Expecting the joy when you can’t feel it (joy part 4)

A friend listened to the song “If You Want Me To” by the blind songwriter Ginny Owens. She said, “I can’t say this is where I am all the time, but it’s where I want to be. I know it’s all true.”

That’s it. That’s it. “It may not be where I am all the time, but it’s where I want to be. I know it’s all true.”

This friend was about to have surgery and didn’t know if she might come out a paraplegic. Continue reading “Expecting the joy when you can’t feel it (joy part 4)”

Joy comes as a response in the realm of the spirit (joy part 3)

Have you ever noticed those verses in the Bible that talk about God’s judgment on the wicked coming in the form of birds picking out their eyes? (One of them is in Proverbs 30.) I know that’s really a disgusting image, but it’s describing something completely realistic: when the ravening birds would start to eat a dead body, the first place they would go was the eye. If the eye didn’t respond at all, they knew that creature was completely dead.

Not a very likely opening to a post about joy, I know.

But the point I’m making is about response. The Bible links life to responsiveness and death to unresponsiveness.  There are many, many places where this understanding of death and life bring into full focus what God is saying. Continue reading “Joy comes as a response in the realm of the spirit (joy part 3)”

Joy is a response (joy part 2)

Last week I gave the first part of a definition of joy, asserting the controversial opinion that we have to admit that it’s a feeling, an emotion.

This week I want to say something that might also be considered controversial: Joy arises as a response to something outside of us. A sensory response. I’m talking about the five senses here: sight, hearing, taste, touch, smell. As in . . . Continue reading “Joy is a response (joy part 2)”

Acknowledging my inability

It was three years ago this month that I participated in the Blue Ridge Mountain Christian Writers’ Conference. I listened to speakers talk about how to write nonfiction, the merits of self-publishing, and how to be a dynamite storyteller. I chatted with experts at the dinner table.

During such an empowering week, it’s always hard to get away for quiet time. But in a corner of the beautiful lodge, I discovered a little desk tucked away. Continue reading “Acknowledging my inability”

Thirsty yet?

Ho! Every one that thirsts! Come to the waters . . . Drink!

New Year’s Resolution #2,011: Drink more water.

Have you ever noticed that you can systematically drink less and less water, way less than your body needs, without feeling thirsty? Counterintuitive, I know. But that thirst mechanism behind your throat sort of atrophies or something.

And lots of people, when they do feel any thirst, go to coffee or soda to try to assuage it. Of course those beverages actually drain water from your system.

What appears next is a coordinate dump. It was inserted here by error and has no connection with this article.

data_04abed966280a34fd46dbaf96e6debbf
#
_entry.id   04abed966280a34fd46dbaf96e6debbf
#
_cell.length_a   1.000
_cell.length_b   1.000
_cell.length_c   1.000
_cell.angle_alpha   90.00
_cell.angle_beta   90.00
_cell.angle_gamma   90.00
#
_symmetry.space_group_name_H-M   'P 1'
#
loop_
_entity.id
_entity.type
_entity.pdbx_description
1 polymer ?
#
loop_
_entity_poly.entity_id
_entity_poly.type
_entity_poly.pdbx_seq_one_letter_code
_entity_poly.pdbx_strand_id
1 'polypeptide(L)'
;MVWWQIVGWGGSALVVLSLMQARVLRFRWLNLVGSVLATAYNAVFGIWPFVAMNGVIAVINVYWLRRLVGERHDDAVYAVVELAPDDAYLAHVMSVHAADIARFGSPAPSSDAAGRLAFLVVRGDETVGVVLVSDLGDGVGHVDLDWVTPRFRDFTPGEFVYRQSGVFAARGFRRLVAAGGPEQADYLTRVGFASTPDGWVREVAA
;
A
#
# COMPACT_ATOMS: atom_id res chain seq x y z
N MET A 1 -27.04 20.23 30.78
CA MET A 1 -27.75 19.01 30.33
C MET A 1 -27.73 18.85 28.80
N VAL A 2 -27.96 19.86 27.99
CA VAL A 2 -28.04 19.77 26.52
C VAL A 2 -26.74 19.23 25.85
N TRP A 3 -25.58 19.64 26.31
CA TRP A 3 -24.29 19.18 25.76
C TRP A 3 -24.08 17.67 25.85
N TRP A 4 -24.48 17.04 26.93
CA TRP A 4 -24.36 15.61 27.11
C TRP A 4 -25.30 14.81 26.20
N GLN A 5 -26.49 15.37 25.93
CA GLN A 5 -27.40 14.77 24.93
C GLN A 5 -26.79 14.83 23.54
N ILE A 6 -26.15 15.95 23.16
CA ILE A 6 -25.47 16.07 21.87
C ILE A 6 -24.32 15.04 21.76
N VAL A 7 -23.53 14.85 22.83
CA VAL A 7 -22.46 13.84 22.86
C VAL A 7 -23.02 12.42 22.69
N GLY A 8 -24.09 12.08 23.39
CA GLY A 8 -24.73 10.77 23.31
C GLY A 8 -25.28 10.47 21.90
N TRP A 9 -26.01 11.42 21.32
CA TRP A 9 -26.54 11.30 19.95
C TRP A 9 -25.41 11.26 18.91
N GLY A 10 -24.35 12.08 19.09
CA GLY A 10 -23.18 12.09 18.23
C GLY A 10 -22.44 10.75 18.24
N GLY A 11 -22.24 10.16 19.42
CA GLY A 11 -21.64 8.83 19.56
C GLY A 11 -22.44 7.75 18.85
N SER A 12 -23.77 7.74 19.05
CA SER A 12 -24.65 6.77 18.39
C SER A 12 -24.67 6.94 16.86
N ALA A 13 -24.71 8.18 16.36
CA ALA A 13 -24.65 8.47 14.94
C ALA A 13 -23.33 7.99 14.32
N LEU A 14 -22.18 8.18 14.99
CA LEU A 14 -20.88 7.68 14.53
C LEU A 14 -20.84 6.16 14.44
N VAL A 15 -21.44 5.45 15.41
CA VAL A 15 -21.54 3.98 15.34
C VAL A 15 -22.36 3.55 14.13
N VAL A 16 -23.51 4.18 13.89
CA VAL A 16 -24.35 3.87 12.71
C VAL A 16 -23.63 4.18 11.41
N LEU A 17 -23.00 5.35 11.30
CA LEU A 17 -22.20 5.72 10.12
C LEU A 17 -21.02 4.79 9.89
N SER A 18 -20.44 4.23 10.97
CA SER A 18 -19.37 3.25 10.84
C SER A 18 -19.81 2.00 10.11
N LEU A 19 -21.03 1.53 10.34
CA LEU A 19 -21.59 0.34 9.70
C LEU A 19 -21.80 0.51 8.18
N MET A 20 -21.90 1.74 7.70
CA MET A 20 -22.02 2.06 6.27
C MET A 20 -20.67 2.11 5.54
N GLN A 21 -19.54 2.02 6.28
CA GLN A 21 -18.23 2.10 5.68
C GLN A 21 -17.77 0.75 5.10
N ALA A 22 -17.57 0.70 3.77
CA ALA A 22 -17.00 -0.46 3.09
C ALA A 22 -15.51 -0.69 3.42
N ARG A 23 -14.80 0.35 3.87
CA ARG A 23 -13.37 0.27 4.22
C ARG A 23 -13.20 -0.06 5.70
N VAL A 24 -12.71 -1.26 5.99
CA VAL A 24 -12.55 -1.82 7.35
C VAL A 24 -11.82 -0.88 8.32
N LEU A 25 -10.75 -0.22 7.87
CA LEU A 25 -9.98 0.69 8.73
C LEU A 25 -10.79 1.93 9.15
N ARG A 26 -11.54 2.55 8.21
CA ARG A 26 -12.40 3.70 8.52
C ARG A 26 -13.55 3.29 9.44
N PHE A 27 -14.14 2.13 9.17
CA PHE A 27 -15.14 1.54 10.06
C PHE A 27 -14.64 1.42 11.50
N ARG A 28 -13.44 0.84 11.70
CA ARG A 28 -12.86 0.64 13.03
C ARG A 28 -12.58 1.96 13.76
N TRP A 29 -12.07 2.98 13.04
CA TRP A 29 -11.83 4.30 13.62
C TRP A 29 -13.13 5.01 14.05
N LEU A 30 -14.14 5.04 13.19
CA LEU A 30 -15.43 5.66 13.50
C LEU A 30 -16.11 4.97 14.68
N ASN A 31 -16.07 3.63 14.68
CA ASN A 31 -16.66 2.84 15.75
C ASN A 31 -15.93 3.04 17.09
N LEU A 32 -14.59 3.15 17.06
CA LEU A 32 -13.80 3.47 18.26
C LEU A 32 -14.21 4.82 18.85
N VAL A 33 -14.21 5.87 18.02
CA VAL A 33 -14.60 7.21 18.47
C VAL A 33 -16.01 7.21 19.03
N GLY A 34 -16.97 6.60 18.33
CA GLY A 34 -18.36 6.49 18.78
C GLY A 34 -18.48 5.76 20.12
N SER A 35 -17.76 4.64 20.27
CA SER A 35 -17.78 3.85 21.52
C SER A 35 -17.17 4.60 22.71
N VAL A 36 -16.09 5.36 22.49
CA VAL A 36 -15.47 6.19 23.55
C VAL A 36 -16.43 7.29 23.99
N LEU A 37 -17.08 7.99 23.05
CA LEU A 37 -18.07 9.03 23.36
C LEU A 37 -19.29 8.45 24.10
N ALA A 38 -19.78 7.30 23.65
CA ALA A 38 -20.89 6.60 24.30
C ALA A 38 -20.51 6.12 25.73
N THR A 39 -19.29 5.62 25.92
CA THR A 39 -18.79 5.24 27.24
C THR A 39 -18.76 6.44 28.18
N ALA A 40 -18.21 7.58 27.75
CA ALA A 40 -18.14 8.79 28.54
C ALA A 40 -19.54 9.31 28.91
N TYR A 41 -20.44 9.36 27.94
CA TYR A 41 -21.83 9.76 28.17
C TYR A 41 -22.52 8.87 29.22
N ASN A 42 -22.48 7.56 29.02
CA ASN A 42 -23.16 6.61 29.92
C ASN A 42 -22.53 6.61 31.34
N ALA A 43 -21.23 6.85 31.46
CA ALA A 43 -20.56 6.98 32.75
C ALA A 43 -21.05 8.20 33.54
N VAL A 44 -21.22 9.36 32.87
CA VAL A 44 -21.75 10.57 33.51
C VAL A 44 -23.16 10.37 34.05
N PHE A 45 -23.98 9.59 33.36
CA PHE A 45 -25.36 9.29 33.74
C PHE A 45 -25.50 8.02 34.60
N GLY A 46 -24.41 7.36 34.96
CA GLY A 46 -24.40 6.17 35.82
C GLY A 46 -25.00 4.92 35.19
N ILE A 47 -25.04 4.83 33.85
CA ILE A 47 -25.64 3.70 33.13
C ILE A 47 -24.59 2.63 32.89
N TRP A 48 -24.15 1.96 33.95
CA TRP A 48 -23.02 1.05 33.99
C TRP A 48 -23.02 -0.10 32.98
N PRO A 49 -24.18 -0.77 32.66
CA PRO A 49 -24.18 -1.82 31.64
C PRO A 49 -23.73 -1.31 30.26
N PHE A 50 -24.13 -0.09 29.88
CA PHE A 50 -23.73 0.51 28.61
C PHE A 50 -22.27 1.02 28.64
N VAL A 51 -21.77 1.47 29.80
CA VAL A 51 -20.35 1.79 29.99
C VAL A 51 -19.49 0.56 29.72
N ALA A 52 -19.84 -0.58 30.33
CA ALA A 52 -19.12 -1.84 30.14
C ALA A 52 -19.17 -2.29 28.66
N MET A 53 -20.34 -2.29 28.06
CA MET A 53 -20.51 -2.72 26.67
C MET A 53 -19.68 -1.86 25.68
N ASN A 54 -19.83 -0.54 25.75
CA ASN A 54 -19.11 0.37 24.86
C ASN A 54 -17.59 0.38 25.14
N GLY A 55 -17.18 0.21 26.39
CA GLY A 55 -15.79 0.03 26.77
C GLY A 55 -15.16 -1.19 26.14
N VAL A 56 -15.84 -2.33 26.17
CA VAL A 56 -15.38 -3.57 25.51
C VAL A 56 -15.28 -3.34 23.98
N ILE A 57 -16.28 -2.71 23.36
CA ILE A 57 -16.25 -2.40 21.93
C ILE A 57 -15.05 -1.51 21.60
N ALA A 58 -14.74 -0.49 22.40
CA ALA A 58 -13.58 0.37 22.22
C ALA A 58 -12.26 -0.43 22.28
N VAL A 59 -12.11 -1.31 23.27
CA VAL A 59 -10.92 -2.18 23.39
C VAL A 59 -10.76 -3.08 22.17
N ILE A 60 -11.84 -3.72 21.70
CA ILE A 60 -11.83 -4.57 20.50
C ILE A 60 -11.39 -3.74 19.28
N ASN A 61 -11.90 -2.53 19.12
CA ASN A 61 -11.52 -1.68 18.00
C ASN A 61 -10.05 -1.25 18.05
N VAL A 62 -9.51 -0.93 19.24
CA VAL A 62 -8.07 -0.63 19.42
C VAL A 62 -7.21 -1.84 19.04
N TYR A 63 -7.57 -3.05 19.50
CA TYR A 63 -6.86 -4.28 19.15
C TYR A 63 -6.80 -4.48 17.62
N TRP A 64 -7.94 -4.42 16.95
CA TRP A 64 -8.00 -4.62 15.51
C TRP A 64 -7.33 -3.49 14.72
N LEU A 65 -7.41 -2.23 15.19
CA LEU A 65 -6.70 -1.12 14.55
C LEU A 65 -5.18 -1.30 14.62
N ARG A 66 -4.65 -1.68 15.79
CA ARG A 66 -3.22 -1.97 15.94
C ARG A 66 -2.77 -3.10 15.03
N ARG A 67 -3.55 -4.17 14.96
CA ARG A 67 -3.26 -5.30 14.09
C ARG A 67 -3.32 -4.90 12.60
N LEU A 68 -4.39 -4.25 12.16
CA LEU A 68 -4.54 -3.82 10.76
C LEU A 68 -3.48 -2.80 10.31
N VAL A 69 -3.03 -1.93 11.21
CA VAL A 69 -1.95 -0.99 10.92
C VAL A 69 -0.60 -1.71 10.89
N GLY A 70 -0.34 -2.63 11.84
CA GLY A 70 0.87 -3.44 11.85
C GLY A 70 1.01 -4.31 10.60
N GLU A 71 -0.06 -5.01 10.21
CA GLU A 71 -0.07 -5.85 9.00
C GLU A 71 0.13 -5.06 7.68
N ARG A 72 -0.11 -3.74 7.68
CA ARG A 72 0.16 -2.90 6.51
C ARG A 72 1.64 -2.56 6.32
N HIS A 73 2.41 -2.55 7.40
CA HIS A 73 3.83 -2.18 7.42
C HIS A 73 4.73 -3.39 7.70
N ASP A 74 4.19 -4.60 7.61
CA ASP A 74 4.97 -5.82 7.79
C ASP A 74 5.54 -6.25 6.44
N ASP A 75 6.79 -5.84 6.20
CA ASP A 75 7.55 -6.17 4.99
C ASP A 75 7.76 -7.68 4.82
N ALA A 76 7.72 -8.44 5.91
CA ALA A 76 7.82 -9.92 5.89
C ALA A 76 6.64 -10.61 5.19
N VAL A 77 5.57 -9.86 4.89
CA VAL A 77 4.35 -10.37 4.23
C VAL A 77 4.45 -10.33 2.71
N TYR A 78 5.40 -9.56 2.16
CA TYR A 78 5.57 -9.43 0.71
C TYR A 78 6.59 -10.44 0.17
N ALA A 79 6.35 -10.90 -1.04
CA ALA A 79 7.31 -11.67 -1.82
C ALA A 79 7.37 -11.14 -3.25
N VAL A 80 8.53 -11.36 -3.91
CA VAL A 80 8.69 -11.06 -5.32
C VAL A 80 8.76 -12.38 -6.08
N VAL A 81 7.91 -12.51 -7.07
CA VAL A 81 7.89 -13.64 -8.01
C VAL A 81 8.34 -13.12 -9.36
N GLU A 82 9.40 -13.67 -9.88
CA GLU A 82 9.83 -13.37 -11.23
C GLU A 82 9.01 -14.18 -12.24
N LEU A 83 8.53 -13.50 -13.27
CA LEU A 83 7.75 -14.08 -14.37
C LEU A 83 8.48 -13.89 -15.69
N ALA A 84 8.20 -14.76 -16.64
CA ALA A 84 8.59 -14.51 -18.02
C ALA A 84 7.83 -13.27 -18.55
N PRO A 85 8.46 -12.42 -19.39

And as that thirst mechanism shrivels up, sometimes when people are thirsty they think they’re hungry, and then they eat . . . and eat . . . and eat . . . while they’re actually dying of dehydration. Continue reading “Thirsty yet?”

The welcome behind the veil

My daughter is getting married, and she wants to wear a veil. In front of her face.

She knows that veils aren’t that common nowadays. It’s probably because at some point people thought that since their faces wouldn’t show up in the photographs, the pictures wouldn’t be good, so it wouldn’t be worth it.

But the symbolism of the veil hiding the bride’s face, the veil that the groom has to turn back in order to kiss her . . . that symbolism is rich with meaning.

He can now, as her husband, enter a place where he was never allowed before. Now things are different. Now he is welcome. And her eyes will say to him, “Come.”

I remember with crystal clarity a day twenty-one years ago, when this same daughter was two. We sat snuggled together in the big green armchair while I told her Bible stories. I was talking about a different veil. I pointed to the picture of the shocked priest, watching the veil of the temple being ripped from top to bottom.

Tears came to my eyes as I explained the symbolism of the tearing of the veil and what that meant Jesus had done for us on the cross: that now we can enter a place, in the presence of God, where we were never allowed before.

Little Katy stared up at me with her solemn eyes. She didn’t understand, but that was okay. I understood it better than ever.

This morning our pastor will be preaching about the rending of the temple veil, the shockingly beautiful symbolism springing out of and accomplished by the sacrificial death of Jesus Christ on the cross.

This is the picture of our bold and joyful entrance into the very presence of God, a place we were never allowed before.

Everything is different. Now we are welcome into His very presence.

Now He says to us, “Come.”

 

 

 

 

Lessons from Teaching English as a Second Language

Teaching English as a Second Language has taught me something about English: There are loads of rules. People from other countries who just have to learn the rules and then all the rules about the rules (meta-rules?) can feel utterly overwhelmed with the complexity of the language we speak naturally. They can even become resentful. They could wish that English were their first language, but of course that cannot be.

But if you grew up in a home where English is spoken all the time, and spoken correctly, then it will seem natural, and the rules will come easily. In fact, you’ll be able to intuit rules you’ve never even heard. “Oh yes, I see. I thought so.” Continue reading “Lessons from Teaching English as a Second Language”